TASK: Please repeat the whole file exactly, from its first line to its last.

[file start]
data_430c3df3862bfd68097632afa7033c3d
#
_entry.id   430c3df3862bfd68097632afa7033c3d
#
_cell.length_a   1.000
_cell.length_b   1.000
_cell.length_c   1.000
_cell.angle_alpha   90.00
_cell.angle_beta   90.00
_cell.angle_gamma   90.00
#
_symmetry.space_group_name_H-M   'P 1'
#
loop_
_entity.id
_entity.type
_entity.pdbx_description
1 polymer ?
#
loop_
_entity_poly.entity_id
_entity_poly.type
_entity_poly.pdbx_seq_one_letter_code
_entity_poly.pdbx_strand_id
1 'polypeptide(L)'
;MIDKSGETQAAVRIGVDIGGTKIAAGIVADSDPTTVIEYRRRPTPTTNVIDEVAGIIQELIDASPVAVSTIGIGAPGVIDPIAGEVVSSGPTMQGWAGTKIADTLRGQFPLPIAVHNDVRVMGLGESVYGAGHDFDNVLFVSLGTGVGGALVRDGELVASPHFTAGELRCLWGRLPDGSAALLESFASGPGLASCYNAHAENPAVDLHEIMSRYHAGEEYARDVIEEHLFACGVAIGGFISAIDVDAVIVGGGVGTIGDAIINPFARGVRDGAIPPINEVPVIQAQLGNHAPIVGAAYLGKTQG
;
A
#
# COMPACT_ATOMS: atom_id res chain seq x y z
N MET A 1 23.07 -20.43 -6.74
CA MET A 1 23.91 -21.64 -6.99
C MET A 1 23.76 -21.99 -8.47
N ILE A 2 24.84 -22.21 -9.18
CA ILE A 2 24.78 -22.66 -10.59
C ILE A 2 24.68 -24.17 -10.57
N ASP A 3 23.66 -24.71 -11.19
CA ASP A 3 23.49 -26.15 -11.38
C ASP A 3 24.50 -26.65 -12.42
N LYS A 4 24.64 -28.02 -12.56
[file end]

data_430c3df3862bfd68097632afa7033c3d
#
_entry.id   430c3df3862bfd68097632afa7033c3d
#
_cell.length_a   1.000
_cell.length_b   1.000
_cell.length_c   1.000
_cell.angle_alpha   90.00
_cell.angle_beta   90.00
_cell.angle_gamma   90.00
#
_symmetry.space_group_name_H-M   'P 1'
#
loop_
_entity.id
_entity.type
_entity.pdbx_description
1 polymer ?
#
loop_
_entity_poly.entity_id
_entity_poly.type
_entity_poly.pdbx_seq_one_letter_code
_entity_poly.pdbx_strand_id
1 'polypeptide(L)'
;MIDKSGETQAAVRIGVDIGGTKIAAGIVADSDPTTVIEYRRRPTPTTNVIDEVAGIIQELIDASPVAVSTIGIGAPGVIDPIAGEVVSSGPTMQGWAGTKIADTLRGQFPLPIAVHNDVRVMGLGESVYGAGHDFDNVLFVSLGTGVGGALVRDGELVASPHFTAGELRCLWGRLPDGSAALLESFASGPGLASCYNAHAENPAVDLHEIMSRYHAGEEYARDVIEEHLFACGVAIGGFISAIDVDAVIVGGGVGTIGDAIINPFARGVRDGAIPPINEVPVIQAQLGNHAPIVGAAYLGKTQG
;
A
#
# COMPACT_ATOMS: atom_id res chain seq x y z
N MET A 1 23.07 -20.43 -6.74
CA MET A 1 23.91 -21.64 -6.99
C MET A 1 23.76 -21.99 -8.47
N ILE A 2 24.84 -22.21 -9.18
CA ILE A 2 24.78 -22.66 -10.59
C ILE A 2 24.68 -24.17 -10.57
N ASP A 3 23.66 -24.71 -11.19
CA ASP A 3 23.49 -26.15 -11.38
C ASP A 3 24.50 -26.65 -12.42
N LYS A 4 24.64 -28.02 -12.56